Photo (cc) by stevendepolo
(Editor’s note: In the story below, the person we interviewed, Carlos Cepeda, told us that the interest rate he was paying on his loan was 1-percent. We have since received a correction from his lender, Accion. Their words:”The article and story both mention that we give loans at 1% interest, although this would be wonderful, because of the high risk we take on financing those with lower credit history and scores our rates range from 8.99% to 15.99%. )
In last week’s jobs address to Congress, President Obama said this: “Everyone here knows that small businesses are where most new jobs begin. And you know that while corporate profits have come roaring back, smaller companies haven’t.”
One reason why small businesses aren’t roaring is that for many, today’s tough lending standards make it tough to get money. So while the president’s proposed tax breaks sound nice, access to capital might be even nicer.
The recession has made things much worse for the little guys. Traditional lenders often consider small businesses too risky, and some owners don’t have great credit. So how can they get the funds they need to keep going? Maybe they need to think small. In the video below, Money Talks News founder Stacy Johnson shows how micro loans saved one small business after all its equipment was stolen. Check it out, then read on to learn more about micro loans and who offers them.
As you heard, Carlos Cepeda got a $20,000 loan at 1-percent interest for his lawn care business from Accion, a national nonprofit microlender. It’s one of several out there willing to loan small business owners with good credit up to $50,000 at low rates. Here are some of the other top lenders:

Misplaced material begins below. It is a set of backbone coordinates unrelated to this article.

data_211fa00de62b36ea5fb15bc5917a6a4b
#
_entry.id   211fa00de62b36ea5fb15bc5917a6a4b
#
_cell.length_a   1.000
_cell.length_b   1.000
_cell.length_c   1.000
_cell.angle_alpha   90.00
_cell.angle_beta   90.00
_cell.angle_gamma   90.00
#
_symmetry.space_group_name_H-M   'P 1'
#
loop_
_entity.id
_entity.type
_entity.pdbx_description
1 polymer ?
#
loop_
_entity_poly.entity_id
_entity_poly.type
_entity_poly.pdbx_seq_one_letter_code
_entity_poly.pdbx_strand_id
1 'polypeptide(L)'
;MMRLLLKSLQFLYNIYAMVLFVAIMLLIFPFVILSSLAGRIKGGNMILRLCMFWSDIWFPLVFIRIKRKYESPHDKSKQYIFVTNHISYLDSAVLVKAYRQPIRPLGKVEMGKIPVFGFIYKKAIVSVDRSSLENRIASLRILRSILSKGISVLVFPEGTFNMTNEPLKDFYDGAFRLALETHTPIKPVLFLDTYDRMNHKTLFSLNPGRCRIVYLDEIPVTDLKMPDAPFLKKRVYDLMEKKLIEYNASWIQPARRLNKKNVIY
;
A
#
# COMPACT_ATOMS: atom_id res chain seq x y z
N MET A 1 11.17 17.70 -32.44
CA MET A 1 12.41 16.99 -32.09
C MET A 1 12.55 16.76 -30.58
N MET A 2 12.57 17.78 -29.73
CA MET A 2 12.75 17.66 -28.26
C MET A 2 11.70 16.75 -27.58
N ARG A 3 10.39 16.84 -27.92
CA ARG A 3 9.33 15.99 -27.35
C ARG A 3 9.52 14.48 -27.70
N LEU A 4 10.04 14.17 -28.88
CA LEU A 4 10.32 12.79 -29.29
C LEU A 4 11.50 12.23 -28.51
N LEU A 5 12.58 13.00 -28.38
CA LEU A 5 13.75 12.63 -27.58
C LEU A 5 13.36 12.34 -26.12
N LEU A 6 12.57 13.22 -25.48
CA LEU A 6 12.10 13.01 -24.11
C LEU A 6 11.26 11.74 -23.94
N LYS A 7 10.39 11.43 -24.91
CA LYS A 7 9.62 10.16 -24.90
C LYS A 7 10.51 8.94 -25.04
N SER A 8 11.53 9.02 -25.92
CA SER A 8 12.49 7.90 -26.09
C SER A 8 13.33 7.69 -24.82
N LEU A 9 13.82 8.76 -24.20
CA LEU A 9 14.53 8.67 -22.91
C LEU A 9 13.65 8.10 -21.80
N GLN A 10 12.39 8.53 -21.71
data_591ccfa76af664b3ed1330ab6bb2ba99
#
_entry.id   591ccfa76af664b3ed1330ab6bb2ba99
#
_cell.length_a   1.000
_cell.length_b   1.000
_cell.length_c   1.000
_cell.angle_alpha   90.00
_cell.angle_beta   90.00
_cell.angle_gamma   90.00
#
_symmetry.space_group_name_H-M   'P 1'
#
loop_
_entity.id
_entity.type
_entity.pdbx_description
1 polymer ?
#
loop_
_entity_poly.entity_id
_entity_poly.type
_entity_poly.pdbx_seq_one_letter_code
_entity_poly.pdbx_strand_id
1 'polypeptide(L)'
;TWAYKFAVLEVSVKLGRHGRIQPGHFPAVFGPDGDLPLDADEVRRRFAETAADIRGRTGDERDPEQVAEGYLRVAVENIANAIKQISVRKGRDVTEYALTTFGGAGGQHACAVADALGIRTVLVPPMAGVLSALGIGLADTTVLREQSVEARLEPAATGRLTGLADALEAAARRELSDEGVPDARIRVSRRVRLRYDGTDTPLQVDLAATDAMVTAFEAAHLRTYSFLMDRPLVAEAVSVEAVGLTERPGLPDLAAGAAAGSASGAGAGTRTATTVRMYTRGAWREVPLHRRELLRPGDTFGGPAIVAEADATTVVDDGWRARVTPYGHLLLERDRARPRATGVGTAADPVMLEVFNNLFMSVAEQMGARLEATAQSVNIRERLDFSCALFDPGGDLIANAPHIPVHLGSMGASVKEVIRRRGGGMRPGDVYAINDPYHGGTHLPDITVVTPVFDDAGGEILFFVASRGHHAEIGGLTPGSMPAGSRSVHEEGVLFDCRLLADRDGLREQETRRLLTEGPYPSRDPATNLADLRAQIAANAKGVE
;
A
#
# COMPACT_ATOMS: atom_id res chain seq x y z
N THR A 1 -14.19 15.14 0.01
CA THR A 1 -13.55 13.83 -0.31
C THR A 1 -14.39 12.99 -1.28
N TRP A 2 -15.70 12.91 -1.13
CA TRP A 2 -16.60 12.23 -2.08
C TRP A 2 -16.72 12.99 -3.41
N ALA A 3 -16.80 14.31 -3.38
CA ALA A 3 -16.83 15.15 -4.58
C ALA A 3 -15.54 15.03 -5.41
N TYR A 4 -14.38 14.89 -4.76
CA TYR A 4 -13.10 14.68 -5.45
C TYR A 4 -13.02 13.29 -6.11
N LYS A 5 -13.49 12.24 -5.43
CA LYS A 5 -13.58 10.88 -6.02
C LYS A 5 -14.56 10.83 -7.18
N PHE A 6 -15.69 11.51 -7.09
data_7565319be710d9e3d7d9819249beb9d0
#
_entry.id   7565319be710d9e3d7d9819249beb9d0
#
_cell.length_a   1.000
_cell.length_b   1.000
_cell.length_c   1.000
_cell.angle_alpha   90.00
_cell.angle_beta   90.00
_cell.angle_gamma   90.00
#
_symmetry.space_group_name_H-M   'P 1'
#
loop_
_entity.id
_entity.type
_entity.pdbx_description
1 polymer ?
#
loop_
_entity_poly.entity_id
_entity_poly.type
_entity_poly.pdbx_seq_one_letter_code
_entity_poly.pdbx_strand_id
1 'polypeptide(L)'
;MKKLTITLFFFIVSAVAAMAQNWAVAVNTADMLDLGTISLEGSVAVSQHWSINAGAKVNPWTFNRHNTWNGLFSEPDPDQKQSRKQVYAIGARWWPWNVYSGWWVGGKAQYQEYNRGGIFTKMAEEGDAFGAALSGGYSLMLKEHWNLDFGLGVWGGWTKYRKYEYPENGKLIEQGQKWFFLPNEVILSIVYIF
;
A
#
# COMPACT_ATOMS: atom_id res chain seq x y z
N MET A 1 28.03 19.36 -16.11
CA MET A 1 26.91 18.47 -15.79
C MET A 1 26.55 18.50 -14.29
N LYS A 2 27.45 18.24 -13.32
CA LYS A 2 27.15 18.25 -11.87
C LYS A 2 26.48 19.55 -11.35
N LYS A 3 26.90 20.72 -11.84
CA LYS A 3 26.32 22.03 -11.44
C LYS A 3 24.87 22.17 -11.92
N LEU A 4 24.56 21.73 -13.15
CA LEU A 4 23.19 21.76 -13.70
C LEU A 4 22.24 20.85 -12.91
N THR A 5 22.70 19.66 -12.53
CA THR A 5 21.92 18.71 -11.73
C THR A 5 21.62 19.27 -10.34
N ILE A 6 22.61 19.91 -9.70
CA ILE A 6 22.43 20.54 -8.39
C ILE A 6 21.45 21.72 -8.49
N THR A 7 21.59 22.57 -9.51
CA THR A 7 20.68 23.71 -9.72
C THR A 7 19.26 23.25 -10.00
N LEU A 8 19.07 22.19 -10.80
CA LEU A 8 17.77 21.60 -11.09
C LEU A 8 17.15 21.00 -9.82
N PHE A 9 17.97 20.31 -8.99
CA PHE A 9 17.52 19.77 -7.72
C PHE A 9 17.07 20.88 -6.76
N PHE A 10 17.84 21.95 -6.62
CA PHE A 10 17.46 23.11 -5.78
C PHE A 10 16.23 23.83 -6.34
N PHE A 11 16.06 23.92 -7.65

- Justine Petersen offers loans that average about $10,000. Last year, it made 335 loans for $2.26 million.
- Opportunity Fund is a San Francisco-based lender that lends up to $100,000 at up to 12-percent interest. They’ve loaned more than $10 million to Bay Area businesses since 1995.
- Business Center for New Americans based in New York offers up to $35,000, and will help you find another lender if you don’t meet their eligibility requirements.
- Access to Capital for Entrepreneurs offers loans of up to $50,000 to Georgia companies.
These are just a few to give you an idea of what these nonprofits typically offer. Most are regional, and you can find a more complete index of microlenders by state at the Aspen Institute’s MicroTracker. Keep in mind, however, that this isn’t free money. While lending standards may be looser than those at big banks, you’ll still be required to prove you’re a good risk.
Here are a few other things to keep in mind:
- Many of these lenders offer additional services like free advertising, and workshops that help you learn to manage small business finances. Take advantage of everything – it’s all too common for startups to fail because they take the money, but not the advice.
- Some organizations help you build credit by reporting your payments. That can help get bigger loans with better terms down the road. But not all do, and other conditions vary widely by lender, so read everything carefully.
- Some microlenders don’t even use your credit score as a factor in their decision-making, so don’t write off an opportunity just because of a low one. If you do need to work on your credit, check out 3 Tips to Raise Your Credit Score Fast.
- Microlenders might not be the only avenue of funding. Check out credit unions, community banks, local chambers of commerce, and small business development centers in the area to find out what else is available.